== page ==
The momentum seen nationally for a program designed to make commercial buildings more energy-efficient is evident in Denver, with a locally based financier announcing an ambitious new venture and a California-based company unveiling a makeover for the Petroleum Building downtown.
Mark Boyer, president and CEO of Denver-based Lever Energy Capital, said his company has the ability to originate up to $500 million in financing for the Commercial Property Assessed Clean Energy program, or C-PACE. Lever, the only Colorado company that finances projects through the program, is partnering with Crescent Real Estate, which has offices in Centennial and Fort Worth, Texas.
“We have a half billion in funding to put to work across the country, and we would love to put as much of that as possible to work in our own backyard, in Colorado,” Boyer said.
Sausalito, Calif.-based CleanFund, one of the country’s leading providers of long-term financing for energy efficiency and other upgrades to commercial properties, announced Tuesday that it is financing a $1.1 million replacement of the 62-year-old Petroleum Building’s central HVAC chiller system, with help from the Colorado C-PACE program.
The Property Assessed Clean Energy program began in 2009 in Berkeley, Calif., as a way, in part, to finance renewable energy systems on buildings, including houses. It uses capital from private providers to finance the upfront costs of installing renewable energy, upgrading buildings and making new buildings energy- and water-efficient from the start. The borrower repays the loan through a voluntary assessment on the property tax bill with repayment terms of up to 25 years.
Woolsey McKernon, CleanFund senior vice president and chief revenue officer, said the upgrade on the Petroleum Building is expected to make the building 12 percent more energy efficient and reduce annual carbon dioxide emissions by 1,384 tons, the equivalent of taking 296 gas-fueled cars off the road.
Air conditioning systems giant Trane will install the improvements at the 14-story, 197,176-square-foot building at 110 16th St.
The upgrade that will begin this month on the Petroleum Building is part of the “super exciting” trend of the revitalization of the country’s core downtown areas, McKernon said.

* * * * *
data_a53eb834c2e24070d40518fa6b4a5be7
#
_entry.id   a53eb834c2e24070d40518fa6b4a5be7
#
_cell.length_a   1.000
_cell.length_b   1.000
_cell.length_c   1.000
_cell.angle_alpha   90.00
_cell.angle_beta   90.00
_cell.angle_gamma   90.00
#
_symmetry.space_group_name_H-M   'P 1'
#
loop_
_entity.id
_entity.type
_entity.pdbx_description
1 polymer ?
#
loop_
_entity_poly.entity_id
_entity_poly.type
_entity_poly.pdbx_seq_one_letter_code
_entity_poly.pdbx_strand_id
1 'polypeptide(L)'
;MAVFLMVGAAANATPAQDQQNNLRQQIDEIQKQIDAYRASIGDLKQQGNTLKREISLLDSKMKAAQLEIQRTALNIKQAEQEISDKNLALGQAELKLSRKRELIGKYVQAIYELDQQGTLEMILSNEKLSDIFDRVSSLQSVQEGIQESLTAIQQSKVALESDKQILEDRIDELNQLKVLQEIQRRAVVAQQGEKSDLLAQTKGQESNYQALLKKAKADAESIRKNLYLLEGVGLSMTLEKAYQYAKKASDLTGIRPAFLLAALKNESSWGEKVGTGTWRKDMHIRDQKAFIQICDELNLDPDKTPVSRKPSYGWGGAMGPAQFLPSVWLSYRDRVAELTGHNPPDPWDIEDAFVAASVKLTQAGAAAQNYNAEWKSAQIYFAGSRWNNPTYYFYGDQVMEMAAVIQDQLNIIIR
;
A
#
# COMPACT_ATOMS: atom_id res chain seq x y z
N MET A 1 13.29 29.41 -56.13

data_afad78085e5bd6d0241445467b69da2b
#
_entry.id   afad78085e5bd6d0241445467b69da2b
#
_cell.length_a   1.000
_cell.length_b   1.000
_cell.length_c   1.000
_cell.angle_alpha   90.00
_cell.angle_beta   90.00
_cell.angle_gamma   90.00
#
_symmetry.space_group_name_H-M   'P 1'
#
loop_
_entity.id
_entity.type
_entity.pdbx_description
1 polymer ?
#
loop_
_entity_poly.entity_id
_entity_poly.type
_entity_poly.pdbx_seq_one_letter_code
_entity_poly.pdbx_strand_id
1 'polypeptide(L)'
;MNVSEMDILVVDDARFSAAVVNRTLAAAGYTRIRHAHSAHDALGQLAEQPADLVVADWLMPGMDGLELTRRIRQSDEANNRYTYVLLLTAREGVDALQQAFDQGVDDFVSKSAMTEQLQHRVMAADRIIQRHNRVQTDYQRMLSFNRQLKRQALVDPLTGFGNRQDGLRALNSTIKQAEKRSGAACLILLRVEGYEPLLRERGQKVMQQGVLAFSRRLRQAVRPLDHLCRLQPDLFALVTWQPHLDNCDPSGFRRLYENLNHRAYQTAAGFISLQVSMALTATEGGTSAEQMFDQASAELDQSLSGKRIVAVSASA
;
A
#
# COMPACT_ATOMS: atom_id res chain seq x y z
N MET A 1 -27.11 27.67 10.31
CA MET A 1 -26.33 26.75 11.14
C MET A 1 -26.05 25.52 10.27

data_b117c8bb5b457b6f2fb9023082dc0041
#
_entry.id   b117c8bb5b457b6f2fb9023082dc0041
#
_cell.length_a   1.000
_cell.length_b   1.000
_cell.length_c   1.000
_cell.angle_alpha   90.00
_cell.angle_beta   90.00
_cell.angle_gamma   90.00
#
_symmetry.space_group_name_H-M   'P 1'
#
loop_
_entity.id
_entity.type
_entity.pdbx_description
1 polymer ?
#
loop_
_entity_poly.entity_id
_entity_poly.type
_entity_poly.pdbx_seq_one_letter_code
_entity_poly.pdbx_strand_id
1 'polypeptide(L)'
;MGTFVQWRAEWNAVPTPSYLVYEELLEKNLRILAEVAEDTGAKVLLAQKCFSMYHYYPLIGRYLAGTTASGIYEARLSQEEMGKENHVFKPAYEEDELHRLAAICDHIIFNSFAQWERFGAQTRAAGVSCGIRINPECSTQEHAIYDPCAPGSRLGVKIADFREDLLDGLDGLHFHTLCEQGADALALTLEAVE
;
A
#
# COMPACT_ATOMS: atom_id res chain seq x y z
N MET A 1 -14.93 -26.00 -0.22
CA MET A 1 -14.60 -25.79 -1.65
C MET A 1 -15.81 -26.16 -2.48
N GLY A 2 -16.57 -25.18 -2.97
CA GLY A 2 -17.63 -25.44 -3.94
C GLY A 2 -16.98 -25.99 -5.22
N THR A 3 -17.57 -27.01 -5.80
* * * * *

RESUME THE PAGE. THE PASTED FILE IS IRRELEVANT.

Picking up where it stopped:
“From Akron all the way out here to the (San Francisco) Bay, we’re experiencing a resurgence in particular of old, iconic buildings being upgraded and C-PACE is a wonderful tool to make that all happen,” McKernon said.
CleanFund has more than 40 potential transactions in Colorado that would involve more than $100 million in financing.
In the case of the Petroleum Building, the name alone is exciting when talking about boosting energy efficiency, McKernon added.
“You would think there was an irony there, but there really isn’t,” said Tim Borst, the building’s co-owner.
The building has LEED Silver certification and the Petro Group, which owns the building, offsets 75 percent of its energy use through wind power, Borst said. At one time, about 80 percent of the Petroleum Building’s tenants were oil companies, but now there are just a couple of oil companies. One of the major tenants is a solar energy company, Borst said.
The C-PACE program requires much less capital outlay, Borst said. While the financing is a fixed rate, Borst said the interest rate tends to be higher.
“But when you look at the energy savings, it tends to offset the higher costs,” Borst added.
A majority of states, including Colorado, have passed legislation authorizing the funding program, according to the National Conference of State Legislatures. The C-PACE program has helped overcome one of the biggest challenges to improving energy efficiency, adding renewable energy systems or making buildings more hurricane or earthquake resistant — high up-front costs.
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The energy footprint of buildings is huge, according to the U.S. Energy Information Administration. The commercial and residential sectors accounted for about 39 percent of the country’s energy consumption in 2017, and most of that was related to buildings, the agency said.
Interest in reducing that energy footprint is growing, Boyer said. About 43 percent of the $587 million in projects financed since C-PACE began were funded in 2017 alone, he said.
Ken Cope, founder and president of REthink Building Connections, said his company is working with Lever to turn a 17,000-square-foot industrial building in Denver’s RiNo Art District into a 24,000-square-foot co-working space for real estate professionals. The plan is to demolish part of the building and add “a lot of indoor and outdoor elements,” including a glass facade and rooftop deck with vegetation inside and outside, he added.
The building, expected to be finished in May 2019, will also include energy- and water-efficient features, Cope said, thanks to the C-PACE program.
“Every step of the way we’re going to be going from a really completely, non-energy-efficient building to some of the most energy-efficient standards we can achieve,” Cope said. “We’re going to keep some of the natural elements of the building. It has beautiful wood floors that we’re going to retain and refinish. We’ll put a whole lot more into insulation. We’ll completely replace the lighting and HVAC.”
Long-term financing can be tough to find, so the C-PACE program, which has competitive rates, is an important resource, he added. Many of the improvements can pay dividends in lower energy and water costs.
“I think some of it is the social responsibility question as well,” he added. “You have to ask yourself, ‘Is it worth it to me to deliver a healthier environment?’”